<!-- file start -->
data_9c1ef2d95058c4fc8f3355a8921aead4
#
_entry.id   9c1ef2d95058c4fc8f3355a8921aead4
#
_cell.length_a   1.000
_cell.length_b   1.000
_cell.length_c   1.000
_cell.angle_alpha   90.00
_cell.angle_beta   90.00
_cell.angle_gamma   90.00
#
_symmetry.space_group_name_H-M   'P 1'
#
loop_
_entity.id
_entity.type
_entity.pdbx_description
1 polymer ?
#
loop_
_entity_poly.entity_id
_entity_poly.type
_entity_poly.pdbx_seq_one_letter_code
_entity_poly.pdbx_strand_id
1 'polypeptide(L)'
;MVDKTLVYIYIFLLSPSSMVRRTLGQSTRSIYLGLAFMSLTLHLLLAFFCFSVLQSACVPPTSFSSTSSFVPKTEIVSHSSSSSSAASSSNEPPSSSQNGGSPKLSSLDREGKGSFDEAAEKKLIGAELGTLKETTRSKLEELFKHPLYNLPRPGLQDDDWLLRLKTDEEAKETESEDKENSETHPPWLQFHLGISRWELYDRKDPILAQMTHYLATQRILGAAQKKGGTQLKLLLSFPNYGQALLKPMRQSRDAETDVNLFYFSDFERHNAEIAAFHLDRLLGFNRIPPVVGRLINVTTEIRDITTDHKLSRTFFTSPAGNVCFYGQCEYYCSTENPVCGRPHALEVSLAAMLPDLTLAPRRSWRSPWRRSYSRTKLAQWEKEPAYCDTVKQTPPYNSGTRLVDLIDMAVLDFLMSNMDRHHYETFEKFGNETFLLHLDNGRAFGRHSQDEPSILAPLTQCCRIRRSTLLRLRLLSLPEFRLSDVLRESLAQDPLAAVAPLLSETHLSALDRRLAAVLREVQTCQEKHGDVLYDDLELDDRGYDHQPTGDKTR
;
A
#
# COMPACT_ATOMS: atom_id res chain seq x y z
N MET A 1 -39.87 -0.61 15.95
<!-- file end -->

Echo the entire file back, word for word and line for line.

data_9c1ef2d95058c4fc8f3355a8921aead4
#
_entry.id   9c1ef2d95058c4fc8f3355a8921aead4
#
_cell.length_a   1.000
_cell.length_b   1.000
_cell.length_c   1.000
_cell.angle_alpha   90.00
_cell.angle_beta   90.00
_cell.angle_gamma   90.00
#
_symmetry.space_group_name_H-M   'P 1'
#
loop_
_entity.id
_entity.type
_entity.pdbx_description
1 polymer ?
#
loop_
_entity_poly.entity_id
_entity_poly.type
_entity_poly.pdbx_seq_one_letter_code
_entity_poly.pdbx_strand_id
1 'polypeptide(L)'
;MVDKTLVYIYIFLLSPSSMVRRTLGQSTRSIYLGLAFMSLTLHLLLAFFCFSVLQSACVPPTSFSSTSSFVPKTEIVSHSSSSSSAASSSNEPPSSSQNGGSPKLSSLDREGKGSFDEAAEKKLIGAELGTLKETTRSKLEELFKHPLYNLPRPGLQDDDWLLRLKTDEEAKETESEDKENSETHPPWLQFHLGISRWELYDRKDPILAQMTHYLATQRILGAAQKKGGTQLKLLLSFPNYGQALLKPMRQSRDAETDVNLFYFSDFERHNAEIAAFHLDRLLGFNRIPPVVGRLINVTTEIRDITTDHKLSRTFFTSPAGNVCFYGQCEYYCSTENPVCGRPHALEVSLAAMLPDLTLAPRRSWRSPWRRSYSRTKLAQWEKEPAYCDTVKQTPPYNSGTRLVDLIDMAVLDFLMSNMDRHHYETFEKFGNETFLLHLDNGRAFGRHSQDEPSILAPLTQCCRIRRSTLLRLRLLSLPEFRLSDVLRESLAQDPLAAVAPLLSETHLSALDRRLAAVLREVQTCQEKHGDVLYDDLELDDRGYDHQPTGDKTR
;
A
#
# COMPACT_ATOMS: atom_id res chain seq x y z
N MET A 1 -39.87 -0.61 15.95